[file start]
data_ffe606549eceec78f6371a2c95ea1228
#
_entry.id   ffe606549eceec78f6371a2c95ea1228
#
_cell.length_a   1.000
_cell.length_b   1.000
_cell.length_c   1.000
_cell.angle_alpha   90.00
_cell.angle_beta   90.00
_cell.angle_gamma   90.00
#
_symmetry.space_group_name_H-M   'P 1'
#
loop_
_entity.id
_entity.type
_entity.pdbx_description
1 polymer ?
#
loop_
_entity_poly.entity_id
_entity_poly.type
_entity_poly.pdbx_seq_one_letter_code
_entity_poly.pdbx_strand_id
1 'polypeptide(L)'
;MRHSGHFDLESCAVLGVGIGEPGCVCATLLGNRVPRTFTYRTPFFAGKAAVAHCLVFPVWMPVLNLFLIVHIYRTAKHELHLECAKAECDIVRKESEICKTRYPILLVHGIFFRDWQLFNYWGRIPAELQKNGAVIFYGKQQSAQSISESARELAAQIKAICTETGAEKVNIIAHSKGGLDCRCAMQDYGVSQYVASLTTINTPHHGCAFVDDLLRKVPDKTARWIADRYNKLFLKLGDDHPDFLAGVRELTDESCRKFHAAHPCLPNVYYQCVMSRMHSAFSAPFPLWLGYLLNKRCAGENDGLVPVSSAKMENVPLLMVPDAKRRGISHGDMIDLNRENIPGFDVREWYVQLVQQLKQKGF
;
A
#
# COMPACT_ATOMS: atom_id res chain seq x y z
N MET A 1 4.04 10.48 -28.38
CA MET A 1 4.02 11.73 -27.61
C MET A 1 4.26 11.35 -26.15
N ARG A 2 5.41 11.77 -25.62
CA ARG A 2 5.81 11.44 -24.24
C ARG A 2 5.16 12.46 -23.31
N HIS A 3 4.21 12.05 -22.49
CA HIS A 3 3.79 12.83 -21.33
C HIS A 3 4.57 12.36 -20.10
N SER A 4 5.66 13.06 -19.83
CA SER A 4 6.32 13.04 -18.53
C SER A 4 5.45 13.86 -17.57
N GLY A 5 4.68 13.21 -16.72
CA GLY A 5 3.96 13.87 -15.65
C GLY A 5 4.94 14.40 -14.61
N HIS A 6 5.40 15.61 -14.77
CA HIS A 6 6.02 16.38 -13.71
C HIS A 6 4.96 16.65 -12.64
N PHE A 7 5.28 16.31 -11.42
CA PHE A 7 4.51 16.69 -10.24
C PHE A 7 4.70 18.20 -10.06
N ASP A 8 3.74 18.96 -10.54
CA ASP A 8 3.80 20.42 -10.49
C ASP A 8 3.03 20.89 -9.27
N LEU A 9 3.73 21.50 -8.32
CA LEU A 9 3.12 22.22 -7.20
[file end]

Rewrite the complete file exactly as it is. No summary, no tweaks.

data_ffe606549eceec78f6371a2c95ea1228
#
_entry.id   ffe606549eceec78f6371a2c95ea1228
#
_cell.length_a   1.000
_cell.length_b   1.000
_cell.length_c   1.000
_cell.angle_alpha   90.00
_cell.angle_beta   90.00
_cell.angle_gamma   90.00
#
_symmetry.space_group_name_H-M   'P 1'
#
loop_
_entity.id
_entity.type
_entity.pdbx_description
1 polymer ?
#
loop_
_entity_poly.entity_id
_entity_poly.type
_entity_poly.pdbx_seq_one_letter_code
_entity_poly.pdbx_strand_id
1 'polypeptide(L)'
;MRHSGHFDLESCAVLGVGIGEPGCVCATLLGNRVPRTFTYRTPFFAGKAAVAHCLVFPVWMPVLNLFLIVHIYRTAKHELHLECAKAECDIVRKESEICKTRYPILLVHGIFFRDWQLFNYWGRIPAELQKNGAVIFYGKQQSAQSISESARELAAQIKAICTETGAEKVNIIAHSKGGLDCRCAMQDYGVSQYVASLTTINTPHHGCAFVDDLLRKVPDKTARWIADRYNKLFLKLGDDHPDFLAGVRELTDESCRKFHAAHPCLPNVYYQCVMSRMHSAFSAPFPLWLGYLLNKRCAGENDGLVPVSSAKMENVPLLMVPDAKRRGISHGDMIDLNRENIPGFDVREWYVQLVQQLKQKGF
;
A
#
# COMPACT_ATOMS: atom_id res chain seq x y z
N MET A 1 4.04 10.48 -28.38
CA MET A 1 4.02 11.73 -27.61
C MET A 1 4.26 11.35 -26.15
N ARG A 2 5.41 11.77 -25.62
CA ARG A 2 5.81 11.44 -24.24
C ARG A 2 5.16 12.46 -23.31
N HIS A 3 4.21 12.05 -22.49
CA HIS A 3 3.79 12.83 -21.33
C HIS A 3 4.57 12.36 -20.10
N SER A 4 5.66 13.06 -19.83
CA SER A 4 6.32 13.04 -18.53
C SER A 4 5.45 13.86 -17.57
N GLY A 5 4.68 13.21 -16.72
CA GLY A 5 3.96 13.87 -15.65
C GLY A 5 4.94 14.40 -14.61
N HIS A 6 5.40 15.61 -14.77
CA HIS A 6 6.02 16.38 -13.71
C HIS A 6 4.96 16.65 -12.64
N PHE A 7 5.28 16.31 -11.42
CA PHE A 7 4.51 16.69 -10.24
C PHE A 7 4.70 18.20 -10.06
N ASP A 8 3.74 18.96 -10.54
CA ASP A 8 3.80 20.42 -10.49
C ASP A 8 3.03 20.89 -9.27
N LEU A 9 3.73 21.50 -8.32
CA LEU A 9 3.12 22.22 -7.20